- Maintain humility. Don’t assume you’re going to get into the school you’re applying to or that your statement is superior.
- Don’t make statements about yourself and your knowledge without providing supporting evidence.
- Steer clear of contentious topics like politics.
- Avoid language that can come across as arrogant.
- Don't use clichés or gimmicks. Everyone cringes at these.
- Don’t preach to your reader. In fact, your reader is most likely very knowledgeable in the field you're applying to. Don't give them a bad impression.
I'm sure you're wondering about examples. Well, there are hundreds of personal statement examples to be found online, including specific ones for grad school. To find a graduate school personal statement example simply look for colleges and universities that have shared grad examples with annotations. MIT shares strengths and improvements on three grad personal statements.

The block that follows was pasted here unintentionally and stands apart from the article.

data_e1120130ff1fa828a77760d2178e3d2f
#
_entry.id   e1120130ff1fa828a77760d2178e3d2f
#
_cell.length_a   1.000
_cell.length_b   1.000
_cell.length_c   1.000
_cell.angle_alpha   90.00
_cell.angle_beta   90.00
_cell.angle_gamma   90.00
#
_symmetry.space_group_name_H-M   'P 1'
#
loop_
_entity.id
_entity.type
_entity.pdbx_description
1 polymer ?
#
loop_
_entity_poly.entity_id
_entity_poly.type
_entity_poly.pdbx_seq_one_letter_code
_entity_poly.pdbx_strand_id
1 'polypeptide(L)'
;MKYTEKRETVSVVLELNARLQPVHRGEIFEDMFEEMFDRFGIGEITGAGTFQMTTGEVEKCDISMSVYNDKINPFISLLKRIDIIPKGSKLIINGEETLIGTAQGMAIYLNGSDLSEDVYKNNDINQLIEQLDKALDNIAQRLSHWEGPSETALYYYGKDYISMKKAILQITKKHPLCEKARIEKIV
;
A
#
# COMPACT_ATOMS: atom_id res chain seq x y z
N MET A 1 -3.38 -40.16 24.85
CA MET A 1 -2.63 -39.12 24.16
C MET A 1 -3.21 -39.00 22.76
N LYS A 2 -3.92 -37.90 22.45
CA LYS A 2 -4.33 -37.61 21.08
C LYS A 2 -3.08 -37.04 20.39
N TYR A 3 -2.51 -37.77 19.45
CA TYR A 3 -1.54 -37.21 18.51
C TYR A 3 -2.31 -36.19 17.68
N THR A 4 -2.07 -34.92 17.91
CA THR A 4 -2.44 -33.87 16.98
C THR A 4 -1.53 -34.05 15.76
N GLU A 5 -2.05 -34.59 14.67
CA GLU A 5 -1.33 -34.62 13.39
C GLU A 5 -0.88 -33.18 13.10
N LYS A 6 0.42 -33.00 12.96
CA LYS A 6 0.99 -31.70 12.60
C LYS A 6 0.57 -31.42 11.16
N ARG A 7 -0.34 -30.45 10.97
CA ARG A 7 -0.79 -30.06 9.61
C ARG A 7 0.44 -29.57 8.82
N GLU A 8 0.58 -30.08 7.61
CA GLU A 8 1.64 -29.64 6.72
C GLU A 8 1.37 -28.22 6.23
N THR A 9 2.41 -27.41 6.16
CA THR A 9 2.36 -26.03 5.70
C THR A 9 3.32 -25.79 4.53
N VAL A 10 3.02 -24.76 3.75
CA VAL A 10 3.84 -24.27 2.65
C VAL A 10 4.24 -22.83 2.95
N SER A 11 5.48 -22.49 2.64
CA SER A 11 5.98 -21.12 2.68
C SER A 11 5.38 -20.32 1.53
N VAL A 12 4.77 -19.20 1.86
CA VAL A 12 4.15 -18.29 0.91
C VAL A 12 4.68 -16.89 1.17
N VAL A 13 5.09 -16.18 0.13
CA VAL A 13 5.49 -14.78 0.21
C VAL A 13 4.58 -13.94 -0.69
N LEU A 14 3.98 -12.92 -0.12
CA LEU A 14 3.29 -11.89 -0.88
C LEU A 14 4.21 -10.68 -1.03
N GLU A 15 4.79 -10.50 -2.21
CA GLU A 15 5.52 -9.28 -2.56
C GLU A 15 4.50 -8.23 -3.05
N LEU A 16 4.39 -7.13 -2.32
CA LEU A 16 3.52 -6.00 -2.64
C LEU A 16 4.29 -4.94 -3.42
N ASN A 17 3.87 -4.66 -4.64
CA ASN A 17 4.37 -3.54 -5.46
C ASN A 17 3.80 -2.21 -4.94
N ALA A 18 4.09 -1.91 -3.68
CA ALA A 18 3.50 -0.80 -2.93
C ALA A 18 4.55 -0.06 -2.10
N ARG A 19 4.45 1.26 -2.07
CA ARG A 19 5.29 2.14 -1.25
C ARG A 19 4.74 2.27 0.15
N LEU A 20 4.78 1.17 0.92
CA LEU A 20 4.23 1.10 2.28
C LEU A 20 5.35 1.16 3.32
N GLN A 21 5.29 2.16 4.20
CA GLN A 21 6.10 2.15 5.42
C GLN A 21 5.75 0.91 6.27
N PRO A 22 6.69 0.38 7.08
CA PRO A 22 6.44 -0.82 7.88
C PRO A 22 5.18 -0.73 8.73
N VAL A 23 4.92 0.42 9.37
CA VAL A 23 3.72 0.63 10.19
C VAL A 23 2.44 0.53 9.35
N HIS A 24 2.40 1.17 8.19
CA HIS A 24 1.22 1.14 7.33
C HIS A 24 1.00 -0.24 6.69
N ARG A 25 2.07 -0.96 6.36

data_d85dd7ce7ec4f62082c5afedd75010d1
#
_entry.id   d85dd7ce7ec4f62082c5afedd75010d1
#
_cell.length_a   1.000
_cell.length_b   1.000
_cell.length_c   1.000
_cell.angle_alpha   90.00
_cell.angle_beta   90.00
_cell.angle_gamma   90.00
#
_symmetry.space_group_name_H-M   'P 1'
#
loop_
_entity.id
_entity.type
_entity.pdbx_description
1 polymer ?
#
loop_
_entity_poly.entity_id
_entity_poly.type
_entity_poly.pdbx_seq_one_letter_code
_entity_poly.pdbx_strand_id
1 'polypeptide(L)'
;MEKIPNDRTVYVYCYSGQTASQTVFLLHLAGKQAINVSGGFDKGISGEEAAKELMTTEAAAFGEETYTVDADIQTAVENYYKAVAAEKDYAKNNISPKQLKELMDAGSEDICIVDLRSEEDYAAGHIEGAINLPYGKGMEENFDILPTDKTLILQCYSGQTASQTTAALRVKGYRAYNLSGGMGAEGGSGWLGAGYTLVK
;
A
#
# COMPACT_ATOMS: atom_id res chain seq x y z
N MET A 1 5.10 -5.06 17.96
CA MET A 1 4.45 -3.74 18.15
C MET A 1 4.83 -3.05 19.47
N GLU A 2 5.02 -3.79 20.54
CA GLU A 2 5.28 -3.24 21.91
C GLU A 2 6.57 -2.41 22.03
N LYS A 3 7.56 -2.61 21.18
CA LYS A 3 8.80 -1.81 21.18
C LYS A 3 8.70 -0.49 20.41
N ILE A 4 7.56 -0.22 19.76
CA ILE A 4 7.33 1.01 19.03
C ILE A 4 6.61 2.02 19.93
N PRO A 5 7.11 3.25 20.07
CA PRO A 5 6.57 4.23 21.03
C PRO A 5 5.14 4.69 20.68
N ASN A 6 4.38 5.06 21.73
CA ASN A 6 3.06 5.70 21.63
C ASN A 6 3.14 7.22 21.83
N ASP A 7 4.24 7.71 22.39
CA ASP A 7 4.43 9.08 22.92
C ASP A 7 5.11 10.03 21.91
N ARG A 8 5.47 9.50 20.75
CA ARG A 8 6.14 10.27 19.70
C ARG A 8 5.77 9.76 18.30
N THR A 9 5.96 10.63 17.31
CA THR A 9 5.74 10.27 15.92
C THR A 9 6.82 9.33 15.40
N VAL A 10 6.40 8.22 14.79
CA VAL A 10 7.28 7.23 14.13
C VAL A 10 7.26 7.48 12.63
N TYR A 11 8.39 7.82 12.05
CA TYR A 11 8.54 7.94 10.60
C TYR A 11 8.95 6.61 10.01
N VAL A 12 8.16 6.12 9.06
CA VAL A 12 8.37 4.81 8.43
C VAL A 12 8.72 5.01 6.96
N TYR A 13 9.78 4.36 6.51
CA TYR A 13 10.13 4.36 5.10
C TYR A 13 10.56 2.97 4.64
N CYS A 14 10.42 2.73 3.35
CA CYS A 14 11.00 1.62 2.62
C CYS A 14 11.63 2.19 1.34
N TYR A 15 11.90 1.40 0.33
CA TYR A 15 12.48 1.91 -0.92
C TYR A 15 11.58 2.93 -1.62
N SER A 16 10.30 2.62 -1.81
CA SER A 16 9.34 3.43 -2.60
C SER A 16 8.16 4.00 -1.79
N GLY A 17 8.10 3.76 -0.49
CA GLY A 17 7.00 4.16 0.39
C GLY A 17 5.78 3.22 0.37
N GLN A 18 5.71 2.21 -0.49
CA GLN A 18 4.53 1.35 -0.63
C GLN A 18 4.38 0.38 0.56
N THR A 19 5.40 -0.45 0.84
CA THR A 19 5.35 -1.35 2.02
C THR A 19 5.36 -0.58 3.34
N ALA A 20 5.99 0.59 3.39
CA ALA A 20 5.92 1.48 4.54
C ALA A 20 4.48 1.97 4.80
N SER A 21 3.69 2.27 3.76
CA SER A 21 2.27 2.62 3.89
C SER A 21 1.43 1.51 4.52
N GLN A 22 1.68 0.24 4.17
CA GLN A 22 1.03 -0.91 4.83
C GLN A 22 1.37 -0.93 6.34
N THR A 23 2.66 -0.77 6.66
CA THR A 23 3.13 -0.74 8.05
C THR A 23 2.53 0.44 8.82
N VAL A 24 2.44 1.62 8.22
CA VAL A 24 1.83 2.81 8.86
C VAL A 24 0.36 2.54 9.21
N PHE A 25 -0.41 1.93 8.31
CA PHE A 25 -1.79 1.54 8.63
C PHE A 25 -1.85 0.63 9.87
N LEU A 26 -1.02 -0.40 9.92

While you're exploring graduate programs, it is also a great time to look for graduate scholarships. Many programs offer awesome funding depending on the graduate program. Find out how to get scholarships for graduate school to reduce your college costs!
Frequently Asked Questions About Personal Statements for Graduate School
What questions are asked in a personal statement for graduate school?
When writing a grad school personal statement, you'll likely face questions about why you're interested in your field, your background, future plans, and how the program fits in. They might ask why you're drawn to the field, about your experiences, your research ideas, and your career goals.